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The Captivating Tale of Sarah Rector Who Became The World's Richest Black Girl at The Age of 11

Sarah Rector's life changed overnight when land allotted to her produced 2,500 barrels of oil.
PUBLISHED MAY 29, 2024
Cover Image Source: X/@DebbieDaco620
Cover Image Source: X/@DebbieDaco620

Sarah Rector shocked the world when she became the richest Black girl in America at the age of 11 after hitting the jackpot on land allotted to her, as reported by The Washington Post. Her parents were Black descendants of the Muscogee Creek Nation and were listed as freedmen on the Dawes Rolls. Creek Indians enslaved Rector's forefathers; therefore, as per the treaty of 1866, she was allotted land in the province. The objective of this provision was to set up the future generations of freed slaves and persons of African descent in the tribes for success. But, the land allotted under this treaty was so rocky and arid, that it was deemed unsuitable for farming. 

Image Source: Native Americans served both the Union and Confederacy. At the outbreak of war, the minority party of the Cherokees gave its allegiance to the Confederacy, while originally the majority party went for the North. Native Americans fought at Pea Ridge, Second Manassas, Antietam, Spotsylvania, Cold Harbor, and in Federal assaults on Petersburg. A few Native American tribes, such as the Creek and the Choctaw, were slaveholders and found a political and economic commonality with the Confederacy. The Choctaw owned nearly 6000 slaves. (Photo by Buyenlarge/Getty Images)
Image Source: Native Americans served both the Union and Confederacy. At the outbreak of war, the minority party of the Cherokees gave its allegiance to the Confederacy, while originally the majority party went for the North. Native Americans fought at Pea Ridge, Second Manassas, Antietam, Spotsylvania, Cold Harbor, and in Federal assaults on Petersburg. A few Native American tribes, such as the Creek and the Choctaw, were slaveholders and found a political and economic commonality with the Confederacy. The Choctaw owned nearly 6000 slaves. (Photo by Buyenlarge/Getty Images)

In addition to that, Rector's father Joseph was in no position to pay a $30 annual property tax, as per Oklahoma Living Magazine, and so he filed a petition to sell the land but that was rejected. Dejected, he leased the land to the Standard Oil Company in 1911, and two years later, the humble family of eight received the biggest news of their life that 'black gold' had been discovered in the land that belonged to Sarah. As per Business Insider, the land produced 2,500 barrels of oil worth $300, every single day. This means that Sarah would've been making $7,000 today, and she became a millionaire by the age of 18.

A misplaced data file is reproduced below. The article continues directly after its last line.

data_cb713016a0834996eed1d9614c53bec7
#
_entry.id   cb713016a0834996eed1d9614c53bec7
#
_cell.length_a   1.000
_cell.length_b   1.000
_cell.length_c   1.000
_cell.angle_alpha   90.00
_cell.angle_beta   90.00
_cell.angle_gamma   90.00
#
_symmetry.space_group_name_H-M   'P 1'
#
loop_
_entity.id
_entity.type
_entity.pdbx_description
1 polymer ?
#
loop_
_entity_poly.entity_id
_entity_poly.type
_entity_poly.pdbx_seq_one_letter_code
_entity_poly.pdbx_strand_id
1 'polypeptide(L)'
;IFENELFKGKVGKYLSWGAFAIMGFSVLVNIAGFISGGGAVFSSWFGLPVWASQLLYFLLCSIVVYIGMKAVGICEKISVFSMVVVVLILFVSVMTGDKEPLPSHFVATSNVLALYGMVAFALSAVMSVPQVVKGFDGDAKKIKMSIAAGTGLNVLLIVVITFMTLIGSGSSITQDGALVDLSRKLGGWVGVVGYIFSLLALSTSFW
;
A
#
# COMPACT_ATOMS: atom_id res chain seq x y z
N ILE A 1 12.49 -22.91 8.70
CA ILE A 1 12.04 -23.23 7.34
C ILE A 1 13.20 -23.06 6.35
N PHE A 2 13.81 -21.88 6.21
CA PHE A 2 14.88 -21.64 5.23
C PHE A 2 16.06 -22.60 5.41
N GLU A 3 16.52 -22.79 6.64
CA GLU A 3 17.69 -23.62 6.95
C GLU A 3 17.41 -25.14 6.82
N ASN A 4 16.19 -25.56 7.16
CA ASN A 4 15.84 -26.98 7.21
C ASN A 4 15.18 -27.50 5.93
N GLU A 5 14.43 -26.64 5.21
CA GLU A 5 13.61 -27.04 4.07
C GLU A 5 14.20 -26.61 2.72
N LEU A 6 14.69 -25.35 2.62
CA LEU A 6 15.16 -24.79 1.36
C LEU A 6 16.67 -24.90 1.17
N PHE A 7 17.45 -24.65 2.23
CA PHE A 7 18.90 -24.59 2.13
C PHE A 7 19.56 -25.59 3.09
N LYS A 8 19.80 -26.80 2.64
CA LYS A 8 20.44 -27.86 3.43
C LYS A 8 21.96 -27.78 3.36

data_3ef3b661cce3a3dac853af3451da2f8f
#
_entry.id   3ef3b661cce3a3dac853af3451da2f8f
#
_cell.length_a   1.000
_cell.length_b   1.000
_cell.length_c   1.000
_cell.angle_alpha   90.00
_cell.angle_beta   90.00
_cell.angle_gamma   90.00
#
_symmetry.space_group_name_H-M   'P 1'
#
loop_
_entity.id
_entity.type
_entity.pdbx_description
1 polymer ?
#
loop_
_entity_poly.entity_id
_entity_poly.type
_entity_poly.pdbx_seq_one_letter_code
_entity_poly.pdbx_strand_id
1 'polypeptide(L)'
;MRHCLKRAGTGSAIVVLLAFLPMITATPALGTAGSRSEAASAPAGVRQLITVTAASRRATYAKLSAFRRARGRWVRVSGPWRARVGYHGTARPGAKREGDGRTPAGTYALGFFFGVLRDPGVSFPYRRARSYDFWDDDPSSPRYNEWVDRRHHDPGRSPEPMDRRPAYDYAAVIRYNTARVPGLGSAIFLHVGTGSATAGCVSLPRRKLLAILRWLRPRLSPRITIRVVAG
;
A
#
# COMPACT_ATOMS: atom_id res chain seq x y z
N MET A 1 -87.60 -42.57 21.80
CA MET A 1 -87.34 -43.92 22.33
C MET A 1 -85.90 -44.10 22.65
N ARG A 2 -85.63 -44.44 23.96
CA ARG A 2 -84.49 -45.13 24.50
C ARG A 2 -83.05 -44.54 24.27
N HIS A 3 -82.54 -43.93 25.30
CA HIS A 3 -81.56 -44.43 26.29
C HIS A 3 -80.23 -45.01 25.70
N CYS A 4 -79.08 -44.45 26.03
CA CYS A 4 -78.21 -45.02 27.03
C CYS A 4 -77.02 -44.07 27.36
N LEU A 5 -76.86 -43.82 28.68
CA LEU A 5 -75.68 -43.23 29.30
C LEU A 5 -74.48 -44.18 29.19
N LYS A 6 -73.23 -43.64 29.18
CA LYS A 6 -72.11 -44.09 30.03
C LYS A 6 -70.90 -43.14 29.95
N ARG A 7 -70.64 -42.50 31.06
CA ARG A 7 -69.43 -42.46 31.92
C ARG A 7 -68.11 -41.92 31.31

Despite the joy that the changing fortunes brought, Rector was made the subject of many hurtful headlines such as "Oil made pickaninny rich." She was described as “an orphan, crude, Black and uneducated, yet worth more than $4,000,000.” Her life was also in considerable danger, just like many people in the Osage tribe who had become rich similarly through oil rights before being murdered. There were also attempts to get her declared white, as per Short History, because it was unsettling for American society that a Black person had so much money.



 

The law of the time dictated that People of color with substantial money needed to be assigned a White guardian for financial management. Rector's family chose T.J. Porter, who had been the family's benefactor for years. The move raised a lot of eyebrows, especially of the National Association for the Advancement of Colored People. Rector's rare stroke of luck was a big deal for her community, and also a beacon of hope for the generation trying to build their identity after decades of slavery.



 

Many wanted authorities to change the law, and instead assign the financial responsibility to someone of Sarah's race. "Is it not possible to have her cared for in a decent manner and by people of her own race, instead of by a member of a race which would deny her and her kind the treatment accorded a good yard dog?" James C. Waters, Jr., an attorney affiliated with the NAACP, wrote to Du Bois in 1914. No change like this was ever brought, and Porter remained her guardian. Rector's wealth ensured that she could live a comfortable life till her death in the 60s. Though information about her personality is hard to find, it is widely known that she threw lavish parties and entertained celebrities like Duke Ellington and Count Basie.

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